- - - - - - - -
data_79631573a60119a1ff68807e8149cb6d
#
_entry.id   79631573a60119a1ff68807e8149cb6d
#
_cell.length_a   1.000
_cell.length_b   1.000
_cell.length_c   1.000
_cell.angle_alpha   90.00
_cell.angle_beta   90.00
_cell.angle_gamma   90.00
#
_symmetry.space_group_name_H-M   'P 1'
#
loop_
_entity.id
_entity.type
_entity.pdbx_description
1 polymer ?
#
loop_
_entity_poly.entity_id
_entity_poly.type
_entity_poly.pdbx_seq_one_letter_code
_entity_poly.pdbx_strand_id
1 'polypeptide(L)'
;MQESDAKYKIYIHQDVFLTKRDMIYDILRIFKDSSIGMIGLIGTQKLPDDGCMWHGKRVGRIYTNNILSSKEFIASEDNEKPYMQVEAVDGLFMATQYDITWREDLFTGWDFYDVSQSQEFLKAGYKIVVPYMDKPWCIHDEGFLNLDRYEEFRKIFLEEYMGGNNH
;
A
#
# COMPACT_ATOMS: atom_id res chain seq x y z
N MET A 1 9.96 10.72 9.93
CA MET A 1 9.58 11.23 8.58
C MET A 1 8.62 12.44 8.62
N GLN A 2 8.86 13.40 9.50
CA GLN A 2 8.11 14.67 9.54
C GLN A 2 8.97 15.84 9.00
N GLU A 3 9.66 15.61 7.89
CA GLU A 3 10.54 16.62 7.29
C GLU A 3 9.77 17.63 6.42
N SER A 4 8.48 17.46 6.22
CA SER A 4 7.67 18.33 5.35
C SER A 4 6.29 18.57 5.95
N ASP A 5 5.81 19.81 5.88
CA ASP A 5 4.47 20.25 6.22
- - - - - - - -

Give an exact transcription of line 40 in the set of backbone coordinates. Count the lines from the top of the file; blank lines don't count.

N SER A 4 8.48 17.46 6.22